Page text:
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Answering Questions About Irregular Periods, Bleeding, & More

Do you have questions about your menstrual cycle? Irregularities such as heavy menstrual bleeding or shortened cycles aren’t uncommon, but they don’t always mean something is amiss with your health. As one of New York’s premier experts in women’s reproductive health, Manhattan Reproductive Surgery Center (MRSC) is here to answer all your menstruation questions. We specialize in treating irregular periods and abnormal bleeding for Greater New York City Metro Area patients of all ages. Contact us today to schedule an appointment at our state-of-the-art stand-alone ambulatory surgery center in NYC.

What’s the Menstrual Cycle?

A woman’s body goes through several changes every month in preparation for the possibility of pregnancy. The menstrual cycle refers to the process of the ovaries releasing an egg during ovulation, while hormones in the uterus prepare for egg fertilization. If the egg isn’t fertilized, it must be discarded through the vagina along with the lining of the uterus. This is what causes a menstrual cycle or period. Menstrual cycles will vary by woman and even month to month, making it sometimes difficult to diagnose abnormal periods. The average menstrual cycle could fall anywhere between 21 and 45 days.

How Long Is the Average Period Length?

The average period is three to five days, although it can fall anywhere between two and seven days. As you age, it’s not uncommon for your periods to become shorter in length, fluctuate with light or heavy flows, or be painful or pain-free. If your period lasts longer than seven days with heavy menstrual bleeding, you should talk to your doctor.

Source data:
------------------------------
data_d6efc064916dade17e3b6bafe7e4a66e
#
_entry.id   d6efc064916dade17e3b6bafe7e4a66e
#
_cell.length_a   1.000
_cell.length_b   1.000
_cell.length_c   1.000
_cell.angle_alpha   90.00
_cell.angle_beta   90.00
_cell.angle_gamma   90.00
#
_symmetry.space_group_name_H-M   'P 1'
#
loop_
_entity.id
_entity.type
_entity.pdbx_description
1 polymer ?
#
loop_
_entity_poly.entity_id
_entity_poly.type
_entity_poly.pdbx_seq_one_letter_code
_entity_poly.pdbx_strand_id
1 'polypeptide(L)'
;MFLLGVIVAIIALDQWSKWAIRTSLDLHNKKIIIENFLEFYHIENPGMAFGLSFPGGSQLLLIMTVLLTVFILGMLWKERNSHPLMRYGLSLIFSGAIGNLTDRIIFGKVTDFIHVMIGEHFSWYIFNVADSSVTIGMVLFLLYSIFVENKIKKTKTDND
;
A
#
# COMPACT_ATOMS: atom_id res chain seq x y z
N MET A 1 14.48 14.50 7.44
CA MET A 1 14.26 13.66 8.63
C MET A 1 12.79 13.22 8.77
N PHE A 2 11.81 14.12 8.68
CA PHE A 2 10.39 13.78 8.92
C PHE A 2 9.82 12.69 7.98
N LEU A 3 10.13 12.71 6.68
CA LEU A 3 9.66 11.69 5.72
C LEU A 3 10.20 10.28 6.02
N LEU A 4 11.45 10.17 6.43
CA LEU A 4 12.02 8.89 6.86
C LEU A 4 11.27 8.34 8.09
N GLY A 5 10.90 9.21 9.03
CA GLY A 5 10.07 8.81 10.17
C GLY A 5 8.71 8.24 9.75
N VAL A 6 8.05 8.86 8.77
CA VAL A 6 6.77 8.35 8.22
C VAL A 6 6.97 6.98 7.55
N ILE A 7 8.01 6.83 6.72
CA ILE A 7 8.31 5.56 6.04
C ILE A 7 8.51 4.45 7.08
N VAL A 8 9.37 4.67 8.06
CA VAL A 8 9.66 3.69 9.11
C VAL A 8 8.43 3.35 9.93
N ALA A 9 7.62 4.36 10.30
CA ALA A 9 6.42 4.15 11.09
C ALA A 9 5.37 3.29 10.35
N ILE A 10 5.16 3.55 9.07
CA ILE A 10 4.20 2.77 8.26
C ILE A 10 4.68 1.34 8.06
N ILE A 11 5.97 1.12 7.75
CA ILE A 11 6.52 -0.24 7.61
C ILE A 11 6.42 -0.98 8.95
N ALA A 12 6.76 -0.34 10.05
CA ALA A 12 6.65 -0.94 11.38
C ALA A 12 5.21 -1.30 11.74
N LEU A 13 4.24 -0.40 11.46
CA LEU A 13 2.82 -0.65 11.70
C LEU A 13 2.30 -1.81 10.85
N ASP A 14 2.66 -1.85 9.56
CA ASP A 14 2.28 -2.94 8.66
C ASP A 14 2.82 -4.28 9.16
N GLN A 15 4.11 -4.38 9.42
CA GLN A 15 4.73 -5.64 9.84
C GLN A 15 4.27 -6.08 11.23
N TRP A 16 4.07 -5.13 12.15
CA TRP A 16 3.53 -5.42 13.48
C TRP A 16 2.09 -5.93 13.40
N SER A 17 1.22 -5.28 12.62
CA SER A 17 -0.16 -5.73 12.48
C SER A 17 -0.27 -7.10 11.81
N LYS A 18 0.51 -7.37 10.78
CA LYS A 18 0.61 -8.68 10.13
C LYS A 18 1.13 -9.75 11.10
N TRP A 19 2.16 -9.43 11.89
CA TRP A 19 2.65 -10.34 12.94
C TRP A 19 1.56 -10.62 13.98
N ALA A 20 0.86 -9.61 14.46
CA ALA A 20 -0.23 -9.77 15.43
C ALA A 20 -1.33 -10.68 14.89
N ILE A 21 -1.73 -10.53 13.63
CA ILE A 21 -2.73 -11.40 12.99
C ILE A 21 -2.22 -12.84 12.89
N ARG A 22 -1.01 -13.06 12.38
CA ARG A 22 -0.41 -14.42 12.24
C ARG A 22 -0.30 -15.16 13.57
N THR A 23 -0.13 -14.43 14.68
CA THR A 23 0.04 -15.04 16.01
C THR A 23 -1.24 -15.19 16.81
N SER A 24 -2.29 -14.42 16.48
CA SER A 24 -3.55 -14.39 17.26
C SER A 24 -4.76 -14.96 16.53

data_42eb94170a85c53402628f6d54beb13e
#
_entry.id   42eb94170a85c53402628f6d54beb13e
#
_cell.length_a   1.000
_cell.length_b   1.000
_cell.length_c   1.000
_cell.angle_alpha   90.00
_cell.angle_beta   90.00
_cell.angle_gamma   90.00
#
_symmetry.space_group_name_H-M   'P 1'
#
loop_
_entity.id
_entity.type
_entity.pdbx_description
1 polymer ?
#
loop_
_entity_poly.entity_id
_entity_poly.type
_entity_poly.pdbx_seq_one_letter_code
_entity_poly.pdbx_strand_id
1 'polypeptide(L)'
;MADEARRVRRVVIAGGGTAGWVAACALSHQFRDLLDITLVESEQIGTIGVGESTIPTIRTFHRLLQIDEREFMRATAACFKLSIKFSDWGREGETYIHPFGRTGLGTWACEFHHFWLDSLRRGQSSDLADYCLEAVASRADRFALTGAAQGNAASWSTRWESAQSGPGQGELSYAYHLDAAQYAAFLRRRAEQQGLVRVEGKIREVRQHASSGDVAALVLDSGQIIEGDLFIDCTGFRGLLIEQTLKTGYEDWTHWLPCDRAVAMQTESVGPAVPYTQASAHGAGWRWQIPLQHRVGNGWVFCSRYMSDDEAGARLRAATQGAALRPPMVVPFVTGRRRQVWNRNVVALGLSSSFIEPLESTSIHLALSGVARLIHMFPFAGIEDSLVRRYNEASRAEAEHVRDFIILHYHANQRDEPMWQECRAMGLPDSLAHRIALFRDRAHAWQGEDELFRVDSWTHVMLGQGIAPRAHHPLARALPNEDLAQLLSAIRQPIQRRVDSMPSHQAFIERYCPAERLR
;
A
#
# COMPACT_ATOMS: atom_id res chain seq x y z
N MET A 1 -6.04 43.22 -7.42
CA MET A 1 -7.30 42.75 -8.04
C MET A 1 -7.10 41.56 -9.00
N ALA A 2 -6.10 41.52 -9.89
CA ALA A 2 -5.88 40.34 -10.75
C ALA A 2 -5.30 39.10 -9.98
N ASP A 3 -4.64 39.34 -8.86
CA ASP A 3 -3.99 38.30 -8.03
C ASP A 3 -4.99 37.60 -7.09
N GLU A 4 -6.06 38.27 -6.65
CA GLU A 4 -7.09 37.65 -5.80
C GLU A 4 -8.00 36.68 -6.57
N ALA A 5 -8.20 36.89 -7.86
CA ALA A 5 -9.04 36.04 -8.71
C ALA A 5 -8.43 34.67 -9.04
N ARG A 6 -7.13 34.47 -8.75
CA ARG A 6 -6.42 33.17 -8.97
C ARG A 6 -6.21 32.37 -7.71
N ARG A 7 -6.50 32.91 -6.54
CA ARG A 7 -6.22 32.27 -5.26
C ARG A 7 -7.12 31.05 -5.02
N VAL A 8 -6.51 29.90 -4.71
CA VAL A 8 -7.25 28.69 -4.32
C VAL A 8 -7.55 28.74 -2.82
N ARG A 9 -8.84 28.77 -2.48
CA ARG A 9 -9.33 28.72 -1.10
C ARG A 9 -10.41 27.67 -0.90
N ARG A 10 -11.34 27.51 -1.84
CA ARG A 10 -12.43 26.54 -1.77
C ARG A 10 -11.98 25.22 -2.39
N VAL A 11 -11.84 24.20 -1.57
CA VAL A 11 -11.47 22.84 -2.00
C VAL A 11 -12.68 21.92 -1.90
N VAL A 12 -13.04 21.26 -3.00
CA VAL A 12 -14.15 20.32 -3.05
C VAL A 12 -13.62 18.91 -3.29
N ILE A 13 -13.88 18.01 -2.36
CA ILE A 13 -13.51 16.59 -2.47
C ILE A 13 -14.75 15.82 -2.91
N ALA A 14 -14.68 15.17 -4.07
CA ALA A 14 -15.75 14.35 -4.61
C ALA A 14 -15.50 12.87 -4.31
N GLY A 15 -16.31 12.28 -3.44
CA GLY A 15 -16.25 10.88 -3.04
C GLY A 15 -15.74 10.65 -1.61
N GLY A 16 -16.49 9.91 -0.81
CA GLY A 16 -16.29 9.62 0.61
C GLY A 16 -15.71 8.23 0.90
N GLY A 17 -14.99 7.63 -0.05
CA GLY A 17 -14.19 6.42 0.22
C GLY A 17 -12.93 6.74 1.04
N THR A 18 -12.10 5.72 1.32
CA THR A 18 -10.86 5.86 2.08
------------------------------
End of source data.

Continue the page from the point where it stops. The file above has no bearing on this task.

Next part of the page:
How Can I Track My Menstrual Cycle?

Paying attention to your menstrual cycle can help you identify any irregularities. The menstrual cycle is usually tracked from the beginning of one period to the next, though the time between the two isn’t always the same. We suggest keeping track of your menstrual cycle using a calendar. Write down your start date every month for a few months to see how regular your periods are and identify any causes for concern. Be sure to note the flow (is it heavier or lighter than usual), any cramping, mood or behavioral changes, and any abnormal bleeding in between cycles. It’s not uncommon for your menstrual cycle to fluctuate throughout your lifetime, especially as you age and near menopause.

What Causes Menstrual Cycle Irregularities?

Sometimes, stress or diet changes can influence menstrual cycle irregularities. If you’ve experienced extreme weight loss due to excessive exercising or an eating disorder, it can cause irregular periods. Hormonal imbalances often cause irregular periods, as does being overweight or underweight. Pregnancy and breastfeeding can also impact your menstrual cycle. Sometimes, irregular periods are caused by a more serious health concern, such as uterine fibroids, polycystic ovary syndrome, pelvic inflammatory disease, or premature ovarian failure. Talk to your doctor if you’ve missed a period or experienced abnormal bleeding or pelvic pain.